You need to be the one who is aware of what's happening generally with technology in the organization. You have to be a really good partner with IT. You are going to be learning's liaison to IT.

You likely are also a liaison to vendors. As parts of the organization have variable needs for technology solutions, part of the strategy is to be able to quickly and effectively engage with vendors to address particular needs.

Technology steward – you likely can't say to the rest of the organization, "Don't use these tools." But you can say, "We know this set of tools works. If you use this other tool, we won't be able to support you as well."

Packaging Your eLearning Strategy

In most cases, if you are going after significant dollars, a key aspect of your eLearning Strategy will be how you present it. Most often this includes some kind of vision for what you are looking to provide. It will summarize at a high level the requirements you are hearing and then will talk about what this means in terms of your Learning Strategies and then how the technologies fit into this.

Most of the time, it's best not to focus too much on all the different individual types of solutions you are prepared to deliver, but rather on the net effects. Still almost every eLearning Strategy will contain something like the Learning Methods from Reuters:


This is broader than the technology group, but there are implications for the technology group. You can also see that there are talent elements in this list.

It will also contain a list of major technology or related initiatives along a timeline:


I did a bit of searching looking for examples of corporate/workplace eLearning Strategy presentation decks. I didn't find a lot. It would be really interesting to see what people produce around these things. Please point me to them!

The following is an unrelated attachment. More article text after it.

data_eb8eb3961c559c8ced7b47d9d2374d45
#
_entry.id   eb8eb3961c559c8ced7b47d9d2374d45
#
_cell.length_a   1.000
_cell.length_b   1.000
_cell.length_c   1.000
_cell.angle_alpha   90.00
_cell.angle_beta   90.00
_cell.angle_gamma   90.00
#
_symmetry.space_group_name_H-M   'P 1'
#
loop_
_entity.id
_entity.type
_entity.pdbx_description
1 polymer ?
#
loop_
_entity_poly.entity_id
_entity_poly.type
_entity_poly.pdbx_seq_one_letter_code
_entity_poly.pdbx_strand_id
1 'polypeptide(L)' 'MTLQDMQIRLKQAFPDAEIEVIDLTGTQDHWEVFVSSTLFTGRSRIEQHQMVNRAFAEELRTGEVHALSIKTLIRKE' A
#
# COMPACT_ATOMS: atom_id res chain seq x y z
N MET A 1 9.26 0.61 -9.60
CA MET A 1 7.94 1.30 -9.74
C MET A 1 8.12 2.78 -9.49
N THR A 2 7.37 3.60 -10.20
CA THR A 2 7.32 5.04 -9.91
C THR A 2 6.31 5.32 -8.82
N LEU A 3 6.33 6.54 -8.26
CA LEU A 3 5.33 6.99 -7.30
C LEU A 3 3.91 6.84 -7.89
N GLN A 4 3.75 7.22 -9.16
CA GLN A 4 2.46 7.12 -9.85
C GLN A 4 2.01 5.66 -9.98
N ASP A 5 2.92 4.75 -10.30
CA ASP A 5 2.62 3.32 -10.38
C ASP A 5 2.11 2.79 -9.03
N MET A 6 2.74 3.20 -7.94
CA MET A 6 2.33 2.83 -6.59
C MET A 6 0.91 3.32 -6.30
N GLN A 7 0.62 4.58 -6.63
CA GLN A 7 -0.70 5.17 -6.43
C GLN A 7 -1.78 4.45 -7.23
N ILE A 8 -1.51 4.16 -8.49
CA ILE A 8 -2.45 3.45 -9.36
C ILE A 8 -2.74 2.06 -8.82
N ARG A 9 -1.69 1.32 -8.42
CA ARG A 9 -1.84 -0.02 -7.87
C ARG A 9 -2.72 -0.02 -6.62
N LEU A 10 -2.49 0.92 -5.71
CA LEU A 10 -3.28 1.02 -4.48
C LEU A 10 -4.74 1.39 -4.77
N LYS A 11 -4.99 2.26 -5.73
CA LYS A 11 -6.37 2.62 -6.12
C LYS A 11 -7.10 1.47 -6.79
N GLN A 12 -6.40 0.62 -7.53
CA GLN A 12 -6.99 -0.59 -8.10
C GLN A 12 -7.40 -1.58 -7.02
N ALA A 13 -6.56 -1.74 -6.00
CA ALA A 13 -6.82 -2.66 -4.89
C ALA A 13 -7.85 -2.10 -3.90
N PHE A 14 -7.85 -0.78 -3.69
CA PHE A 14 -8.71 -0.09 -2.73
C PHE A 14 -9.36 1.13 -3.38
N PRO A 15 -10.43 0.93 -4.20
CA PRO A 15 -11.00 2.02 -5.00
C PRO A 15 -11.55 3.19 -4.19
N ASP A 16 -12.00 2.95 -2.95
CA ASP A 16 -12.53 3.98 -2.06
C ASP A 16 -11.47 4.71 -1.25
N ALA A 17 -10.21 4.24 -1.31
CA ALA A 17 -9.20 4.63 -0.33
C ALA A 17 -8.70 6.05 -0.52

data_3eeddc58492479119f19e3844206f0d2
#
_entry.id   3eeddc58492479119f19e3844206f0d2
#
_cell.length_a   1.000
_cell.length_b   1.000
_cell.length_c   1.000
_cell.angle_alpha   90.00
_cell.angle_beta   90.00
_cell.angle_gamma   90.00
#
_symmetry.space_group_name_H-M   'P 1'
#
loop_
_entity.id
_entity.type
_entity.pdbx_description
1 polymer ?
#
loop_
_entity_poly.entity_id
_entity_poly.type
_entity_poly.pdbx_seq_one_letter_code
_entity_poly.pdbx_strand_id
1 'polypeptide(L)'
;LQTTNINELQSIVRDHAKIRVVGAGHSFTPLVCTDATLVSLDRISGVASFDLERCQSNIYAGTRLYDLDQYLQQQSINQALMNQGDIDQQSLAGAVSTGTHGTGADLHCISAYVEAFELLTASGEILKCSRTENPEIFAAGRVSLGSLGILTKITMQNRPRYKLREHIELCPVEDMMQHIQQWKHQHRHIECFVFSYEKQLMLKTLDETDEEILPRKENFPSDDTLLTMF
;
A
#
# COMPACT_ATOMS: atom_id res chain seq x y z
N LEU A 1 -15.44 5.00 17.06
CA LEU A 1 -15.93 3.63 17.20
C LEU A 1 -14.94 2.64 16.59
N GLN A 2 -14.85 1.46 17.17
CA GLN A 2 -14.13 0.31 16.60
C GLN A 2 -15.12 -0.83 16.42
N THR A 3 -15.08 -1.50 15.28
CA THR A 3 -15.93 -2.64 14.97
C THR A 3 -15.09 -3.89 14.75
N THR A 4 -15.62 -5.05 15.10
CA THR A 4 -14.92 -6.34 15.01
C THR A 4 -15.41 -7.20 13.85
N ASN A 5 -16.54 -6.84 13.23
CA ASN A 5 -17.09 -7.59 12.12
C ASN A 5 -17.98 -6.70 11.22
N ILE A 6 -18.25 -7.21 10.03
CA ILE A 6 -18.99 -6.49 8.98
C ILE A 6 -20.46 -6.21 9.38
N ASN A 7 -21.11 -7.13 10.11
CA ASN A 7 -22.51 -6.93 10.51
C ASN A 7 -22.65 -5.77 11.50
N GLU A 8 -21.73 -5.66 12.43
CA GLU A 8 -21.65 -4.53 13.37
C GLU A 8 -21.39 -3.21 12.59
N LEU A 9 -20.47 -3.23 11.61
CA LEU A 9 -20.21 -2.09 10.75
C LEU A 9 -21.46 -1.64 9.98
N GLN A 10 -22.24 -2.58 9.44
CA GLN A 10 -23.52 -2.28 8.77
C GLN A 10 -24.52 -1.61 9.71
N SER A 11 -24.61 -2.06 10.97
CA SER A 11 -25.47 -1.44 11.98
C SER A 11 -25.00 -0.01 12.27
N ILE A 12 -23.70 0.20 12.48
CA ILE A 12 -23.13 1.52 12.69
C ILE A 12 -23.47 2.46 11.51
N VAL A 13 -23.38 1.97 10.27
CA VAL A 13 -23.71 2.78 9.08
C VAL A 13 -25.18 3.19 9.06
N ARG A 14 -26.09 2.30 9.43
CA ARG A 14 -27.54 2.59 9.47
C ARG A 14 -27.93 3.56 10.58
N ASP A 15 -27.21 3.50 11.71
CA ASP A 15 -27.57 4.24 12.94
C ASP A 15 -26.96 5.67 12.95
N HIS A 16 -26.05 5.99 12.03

Bigger eLearning Strategy Questions


  • See Learning Performance Business Talent Focus. This question of focus and scope has a major impact on the strategy.
  • What's your role relative to Talent Strategies? Are you involved in Selection, Onboarding, Reviews, Development?
  • What's your role relative to providing business and performance focused initiatives? Are you on the front lines of improving customer satisfaction? Do you get in and analyze aspects of performance relative to that and provide Data Driven performance solutions? Or are you going to be brought in to provide training?

Informal learning?

  • Are you focused on and responsible for informal learning solutions? What responsibility do you have after the learning event?
  • Providing a set of tools (wikis, blogs, discussion groups, etc.) that can be used as part of informal learning support does not mean that you are really supporting informal learning in the organization. There's a lot more to it than that. And part of your strategy should be to be prepared to help your internal customers with those aspects.


  • Off-the-Shelf / External Content?What's your responsibility for finding, vetting, facilitating the acquisition of external content sources, e.g., Skillsoft, Books 24x7, Safari, etc.
  • Content management, re-use
  • Portal and portal integration
  • Reporting/dashboards

What are some of the other big eLearning Strategy questions?


Bersin provides a great high-level list of issues to consider in their Modernize Corporate Training: The Enterprise Learning Framework. It is good to raise possible areas to consider.


Also worth a peek is: The eLearning Guild : Guild eBooks: Handbook of e-Learning Strategy

What other resources are there on this topic? What would help me think through what I might be missing in my strategy? What would help me create a presentation to executives with our eLearning Strategy?


Vic Uzumeri said...


I don't have much eLearning strategy to offer - because I really have never seen anyone try to do it. That may just be my sheltered upbringing, but I think it betrays a fairly fundamental problem in the industry.

On the other hand, I have a PhD in management of technology and business strategy and there are several concepts from that (arguably far more developed and mature field) that I would recommend.

First, I am a strong proponent of the concept of strategy is, at core, about the achievement of "fit". When an organization's methods and resources are aligned with its goals to achieve maximum beneficial outcomes - that's a good "fit". Works by Michael Porter have always emphasized this. Pick goals that your organization has some realistic chance to achieve.